Chronic thromboembolic pulmonary hypertension (CTEPH) represents an uncommon consequence of acute pulmonary embolic disease. Untreated, it leads to progressive right ventricular dysfunction and death. In patients with predominantly “proximal” disease, surgical intervention (pulmonary endarterectomy [PEA]) can be effective. However, when hemodynamic compromise is disproportionate to the degree of surgically accessible disease, surgery is often inappropriate. In addition, a proportion of surgical patients have persistent pulmonary hypertension postoperatively as a result of residual inaccessible disease. Both groups of patients have “distal” disease, in which the majority of the disease lies beyond the subsegmental level.
There are currently no licensed therapies for these patients, and thus their long-term outcomes are typically poor.
Conversely, in idiopathic pulmonary arterial hypertension (IPAH), a range of licensed vasoactive therapies is available that significantly improves morbidity and mortality. Histopathologic studies suggest that the small-vessel changes seen in IPAH may also be common to CTEPH, coexisting with the more classically described obstructive lesions. These vasculopathic changes have predominantly been described in unobstructed beds and may represent a maladaptive response to elevated pressure and shear stress. Given this shared vasculopathic morphology, there has been considerable interest in using IPAH-specific vasoactive therapies in patients with distal CTEPH.
Until now, the only evidence that vasoactive therapy may be beneficial in distal CTEPH, was derived from open-label and/or uncontrolled studies. Although the randomized controlled Aerosolized Ilo-prost Randomization study included 57 subjects with CTEPH, retrospective subgroup analysis failed to show any significant advantages from inhaled iloprost on either exercise capacity or hemodynamics in this patient cohort. Recently, however, more placebo-controlled data regarding the use of bosen-tan, an endothelin receptor antagonist, has become available courtesy of the Bosentan Effects in Inoperable Forms of Chronic Thromboembolic Pulmonary Hypertension study. This 16-week study demonstrated advantages with bosentan use in terms of pulmonary vascular resistance (PVR) and N-terminal pro brain natriuretic peptide (NT-proBNP) levels, although it also failed to show any improvement in exercise capacity. As such, the exact role of medical therapy in inoperable CTEPH is still unclear.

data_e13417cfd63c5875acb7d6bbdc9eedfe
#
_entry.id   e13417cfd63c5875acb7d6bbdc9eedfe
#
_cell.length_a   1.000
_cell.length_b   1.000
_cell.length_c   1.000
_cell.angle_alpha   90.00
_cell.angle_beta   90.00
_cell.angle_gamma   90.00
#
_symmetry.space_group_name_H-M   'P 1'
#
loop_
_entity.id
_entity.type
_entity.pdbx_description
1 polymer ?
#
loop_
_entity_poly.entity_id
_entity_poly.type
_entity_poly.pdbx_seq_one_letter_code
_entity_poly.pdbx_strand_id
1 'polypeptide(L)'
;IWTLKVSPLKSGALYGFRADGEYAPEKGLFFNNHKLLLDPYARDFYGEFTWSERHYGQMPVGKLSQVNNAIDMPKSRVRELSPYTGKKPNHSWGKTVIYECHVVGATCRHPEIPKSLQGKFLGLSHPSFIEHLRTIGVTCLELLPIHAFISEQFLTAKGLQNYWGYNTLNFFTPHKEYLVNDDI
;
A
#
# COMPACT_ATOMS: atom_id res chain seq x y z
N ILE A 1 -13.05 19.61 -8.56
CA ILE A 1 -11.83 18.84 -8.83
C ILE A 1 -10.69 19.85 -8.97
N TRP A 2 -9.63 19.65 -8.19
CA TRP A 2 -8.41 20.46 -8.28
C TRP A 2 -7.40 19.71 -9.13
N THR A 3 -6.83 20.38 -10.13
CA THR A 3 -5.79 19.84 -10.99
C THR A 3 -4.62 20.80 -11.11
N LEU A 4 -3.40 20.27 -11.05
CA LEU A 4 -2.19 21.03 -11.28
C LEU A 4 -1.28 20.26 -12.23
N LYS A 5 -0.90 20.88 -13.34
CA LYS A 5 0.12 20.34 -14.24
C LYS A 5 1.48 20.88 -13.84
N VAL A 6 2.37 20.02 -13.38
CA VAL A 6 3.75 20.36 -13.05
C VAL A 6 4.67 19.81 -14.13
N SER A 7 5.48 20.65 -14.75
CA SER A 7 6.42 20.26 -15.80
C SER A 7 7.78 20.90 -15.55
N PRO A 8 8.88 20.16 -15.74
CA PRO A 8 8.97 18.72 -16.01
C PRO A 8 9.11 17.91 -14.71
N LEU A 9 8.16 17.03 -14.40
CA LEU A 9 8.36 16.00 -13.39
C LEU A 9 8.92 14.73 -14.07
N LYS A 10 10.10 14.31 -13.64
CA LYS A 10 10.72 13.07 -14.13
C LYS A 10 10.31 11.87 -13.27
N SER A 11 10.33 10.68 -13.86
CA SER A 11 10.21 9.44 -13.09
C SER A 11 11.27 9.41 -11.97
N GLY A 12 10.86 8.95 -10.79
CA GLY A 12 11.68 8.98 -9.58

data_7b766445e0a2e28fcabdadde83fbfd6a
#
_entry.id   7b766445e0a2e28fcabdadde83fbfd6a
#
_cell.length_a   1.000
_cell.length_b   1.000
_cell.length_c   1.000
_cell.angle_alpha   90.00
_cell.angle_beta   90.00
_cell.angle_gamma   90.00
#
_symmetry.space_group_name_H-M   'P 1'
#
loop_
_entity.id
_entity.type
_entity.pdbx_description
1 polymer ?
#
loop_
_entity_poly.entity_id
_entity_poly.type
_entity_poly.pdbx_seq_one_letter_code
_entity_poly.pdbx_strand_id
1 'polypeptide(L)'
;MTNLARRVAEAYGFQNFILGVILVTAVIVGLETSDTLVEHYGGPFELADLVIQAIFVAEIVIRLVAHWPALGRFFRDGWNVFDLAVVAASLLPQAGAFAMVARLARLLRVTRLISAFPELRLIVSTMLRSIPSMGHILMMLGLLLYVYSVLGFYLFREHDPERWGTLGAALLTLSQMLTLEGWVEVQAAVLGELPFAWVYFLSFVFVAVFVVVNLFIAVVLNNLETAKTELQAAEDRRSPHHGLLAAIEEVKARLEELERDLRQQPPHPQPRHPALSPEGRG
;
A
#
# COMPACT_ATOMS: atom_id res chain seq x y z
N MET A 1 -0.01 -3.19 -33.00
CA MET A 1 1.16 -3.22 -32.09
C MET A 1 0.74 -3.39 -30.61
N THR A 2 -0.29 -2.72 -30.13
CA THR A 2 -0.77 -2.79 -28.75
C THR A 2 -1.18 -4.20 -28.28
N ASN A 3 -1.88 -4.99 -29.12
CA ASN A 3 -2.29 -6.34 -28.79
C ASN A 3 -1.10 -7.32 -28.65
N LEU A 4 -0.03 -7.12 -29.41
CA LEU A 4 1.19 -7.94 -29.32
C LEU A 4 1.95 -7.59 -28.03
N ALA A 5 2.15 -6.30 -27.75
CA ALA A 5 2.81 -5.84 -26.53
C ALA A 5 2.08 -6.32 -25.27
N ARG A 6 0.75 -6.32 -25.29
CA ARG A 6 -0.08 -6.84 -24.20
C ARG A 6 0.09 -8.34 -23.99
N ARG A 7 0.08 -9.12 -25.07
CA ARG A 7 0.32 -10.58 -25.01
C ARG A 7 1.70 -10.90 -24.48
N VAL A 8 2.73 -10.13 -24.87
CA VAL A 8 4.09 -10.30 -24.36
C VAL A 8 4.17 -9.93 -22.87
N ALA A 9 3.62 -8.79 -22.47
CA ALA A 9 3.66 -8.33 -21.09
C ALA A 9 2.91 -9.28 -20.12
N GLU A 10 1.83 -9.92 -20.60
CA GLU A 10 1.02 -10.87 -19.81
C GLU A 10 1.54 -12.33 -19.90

Sildenafil, a selective inhibitor of cyclic guanosine monophosphate-specific phosphodiesterase-5, has proven efficacy in IPAH. It enhances nitric oxide (NO)-mediated vasodilatation and may have additional beneficial effects on platelet activation, pulmonary vascular remodeling, and cardiac function. There is evidence that patients with distal CTEPH show a partial response to acute administration of inhaled NO.- Furthermore, two small open-label studies- have demonstrated sustained benefits from long-term sildenafil therapy. Therefore, the objective of this randomized, double-blind, placebo-controlled pilot study is to examine the efficacy and tolerability of sildenafil therapy in distal CTEPH.